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What Causes Emergency Department Crowding?
(Part 1 of 3)

May 19th, 2021
humanising healthcare

This article is the first in a three-part series which seeks to dissect the challenge of emergency department (ED) crowding; why it occurs, why it’s a problem and what we need to do to overcome it. The creation of this series is driven by the ever-pressing need to secure the sustainability of our EDs, which move closer and closer to breaking point with each day. This series has been curated with the support of senior Emergency Medicine Consultants from NHS England.

In this article, we will be drilling down into the details of how we define ED crowding and its causes.

ED crowding is an internationally recognised issue in healthcare, representing the most important problem facing emergency medicine. Crowding is one of the key factors contributing to the increasing pressure on our EDs. In England alone in 2018/19, for instance, 24.8 million accident and emergency department patients were treated, costing a total of £3.2bn, and of these patients, only 88% were treated within 4 hours. When compared with the 2011/12 figure of 98%, and the predicted 2025/26 figure of 79%, it is clear that supply is struggling to meet demand for emergency medicine [1, 2].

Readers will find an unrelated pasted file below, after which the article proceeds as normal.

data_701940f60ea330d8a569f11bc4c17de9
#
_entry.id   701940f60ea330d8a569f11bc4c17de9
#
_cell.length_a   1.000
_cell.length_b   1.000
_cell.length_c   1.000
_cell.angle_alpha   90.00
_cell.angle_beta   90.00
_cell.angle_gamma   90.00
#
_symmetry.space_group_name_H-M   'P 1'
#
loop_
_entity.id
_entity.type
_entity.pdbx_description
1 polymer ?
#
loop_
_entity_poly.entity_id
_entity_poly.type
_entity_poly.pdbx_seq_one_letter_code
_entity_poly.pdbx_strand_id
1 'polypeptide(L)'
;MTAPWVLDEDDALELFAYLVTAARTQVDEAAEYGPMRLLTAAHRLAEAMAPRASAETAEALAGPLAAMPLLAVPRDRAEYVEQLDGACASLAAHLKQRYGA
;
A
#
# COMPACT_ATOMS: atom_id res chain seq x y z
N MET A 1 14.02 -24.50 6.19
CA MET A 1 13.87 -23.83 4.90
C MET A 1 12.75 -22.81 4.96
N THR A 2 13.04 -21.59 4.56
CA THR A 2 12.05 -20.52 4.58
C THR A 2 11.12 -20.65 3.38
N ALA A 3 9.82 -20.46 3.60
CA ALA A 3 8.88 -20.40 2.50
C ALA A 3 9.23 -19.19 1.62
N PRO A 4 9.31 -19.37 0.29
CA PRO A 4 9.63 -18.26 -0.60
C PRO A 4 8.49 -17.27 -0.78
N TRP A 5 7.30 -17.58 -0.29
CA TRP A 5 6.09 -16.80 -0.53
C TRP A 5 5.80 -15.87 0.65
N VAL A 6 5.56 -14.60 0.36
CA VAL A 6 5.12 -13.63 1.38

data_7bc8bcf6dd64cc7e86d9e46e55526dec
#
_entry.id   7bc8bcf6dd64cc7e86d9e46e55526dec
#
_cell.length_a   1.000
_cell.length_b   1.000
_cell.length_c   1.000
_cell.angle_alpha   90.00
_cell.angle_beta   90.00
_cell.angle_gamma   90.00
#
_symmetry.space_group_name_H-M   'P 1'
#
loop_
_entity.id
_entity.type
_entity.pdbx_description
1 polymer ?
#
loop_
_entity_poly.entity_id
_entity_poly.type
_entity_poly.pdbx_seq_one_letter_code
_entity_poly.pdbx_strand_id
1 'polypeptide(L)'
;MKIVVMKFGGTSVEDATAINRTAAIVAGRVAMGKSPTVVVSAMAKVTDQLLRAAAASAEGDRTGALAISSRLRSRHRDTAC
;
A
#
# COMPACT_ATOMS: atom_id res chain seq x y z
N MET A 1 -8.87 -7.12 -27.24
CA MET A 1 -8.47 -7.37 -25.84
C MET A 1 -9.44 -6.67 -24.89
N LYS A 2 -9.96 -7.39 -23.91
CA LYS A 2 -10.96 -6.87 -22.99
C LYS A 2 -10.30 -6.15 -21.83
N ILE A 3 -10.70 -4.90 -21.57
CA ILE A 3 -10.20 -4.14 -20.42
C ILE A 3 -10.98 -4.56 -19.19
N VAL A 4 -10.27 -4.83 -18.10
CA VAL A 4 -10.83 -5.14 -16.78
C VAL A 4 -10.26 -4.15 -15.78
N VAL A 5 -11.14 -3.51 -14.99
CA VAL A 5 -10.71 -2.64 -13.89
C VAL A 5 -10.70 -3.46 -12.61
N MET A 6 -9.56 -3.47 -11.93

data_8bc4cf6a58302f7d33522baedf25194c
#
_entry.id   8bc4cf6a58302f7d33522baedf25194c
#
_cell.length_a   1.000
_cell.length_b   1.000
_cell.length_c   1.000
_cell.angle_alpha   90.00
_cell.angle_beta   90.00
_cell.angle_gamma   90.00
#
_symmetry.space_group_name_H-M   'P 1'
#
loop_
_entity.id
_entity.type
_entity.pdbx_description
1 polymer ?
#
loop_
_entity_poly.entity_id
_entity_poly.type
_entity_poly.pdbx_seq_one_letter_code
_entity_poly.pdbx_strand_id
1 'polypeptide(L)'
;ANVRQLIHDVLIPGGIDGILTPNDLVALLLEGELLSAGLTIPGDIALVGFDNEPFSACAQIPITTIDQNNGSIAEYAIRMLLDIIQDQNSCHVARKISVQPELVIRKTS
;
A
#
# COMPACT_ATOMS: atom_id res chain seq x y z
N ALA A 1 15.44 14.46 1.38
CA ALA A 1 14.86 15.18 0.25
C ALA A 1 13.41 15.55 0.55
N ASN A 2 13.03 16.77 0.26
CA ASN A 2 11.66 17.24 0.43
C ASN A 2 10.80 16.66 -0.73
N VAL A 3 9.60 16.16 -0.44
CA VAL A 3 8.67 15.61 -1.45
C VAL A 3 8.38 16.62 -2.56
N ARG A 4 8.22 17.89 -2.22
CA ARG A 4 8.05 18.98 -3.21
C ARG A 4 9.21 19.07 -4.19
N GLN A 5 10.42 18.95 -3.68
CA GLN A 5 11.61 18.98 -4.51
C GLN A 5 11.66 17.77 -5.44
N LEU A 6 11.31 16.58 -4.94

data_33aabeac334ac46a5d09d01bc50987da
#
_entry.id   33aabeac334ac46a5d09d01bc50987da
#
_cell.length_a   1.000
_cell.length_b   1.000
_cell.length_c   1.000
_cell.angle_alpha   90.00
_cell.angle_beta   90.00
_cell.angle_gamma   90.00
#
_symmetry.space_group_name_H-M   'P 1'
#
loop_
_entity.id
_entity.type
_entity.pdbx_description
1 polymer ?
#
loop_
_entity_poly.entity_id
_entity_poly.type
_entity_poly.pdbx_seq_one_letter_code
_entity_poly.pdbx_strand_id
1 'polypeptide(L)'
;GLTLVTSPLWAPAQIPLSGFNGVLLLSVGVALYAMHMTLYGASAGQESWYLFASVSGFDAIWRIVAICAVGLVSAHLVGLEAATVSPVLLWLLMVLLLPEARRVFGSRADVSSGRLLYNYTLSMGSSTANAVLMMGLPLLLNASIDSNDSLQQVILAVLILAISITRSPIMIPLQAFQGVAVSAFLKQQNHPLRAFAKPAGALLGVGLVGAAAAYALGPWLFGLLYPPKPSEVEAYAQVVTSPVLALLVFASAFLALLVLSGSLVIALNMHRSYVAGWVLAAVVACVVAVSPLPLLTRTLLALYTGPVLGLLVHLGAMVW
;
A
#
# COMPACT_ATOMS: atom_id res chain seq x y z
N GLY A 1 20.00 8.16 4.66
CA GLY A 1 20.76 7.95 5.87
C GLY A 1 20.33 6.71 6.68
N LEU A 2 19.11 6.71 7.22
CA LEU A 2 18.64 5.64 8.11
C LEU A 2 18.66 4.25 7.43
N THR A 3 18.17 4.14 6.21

If you’ve visited a busy ED recently, you most likely don’t need these figures to tell you there’s a problem. They are visibly represented by queues of ambulances outside and bed trolleys in corridors, but the effects of crowding run deep into the heart of an ED, ultimately placing patient lives at elevated risk.

Initiatives have of course been launched to try and reduce crowding or its effects, but those efforts have been specific to sites, regions, or countries [3-7]. Until now, no internationally-validated solution has been proposed. More on that later in the series.

For now, let’s better understand the problem. 

So, What Is ED Crowding?

There’s currently no clear consensus or understanding on the correct tool or unit of measurement by which to define ED crowding [8]. One systematic review even identified 71 unique measures currently in use [9]. A good definition was proposed in 2011 which states that, fundamentally, ED crowding refers to ‘a situation where the demand for ED critical care exceeds available supply’ [10].

But what causes ED crowding, you ask?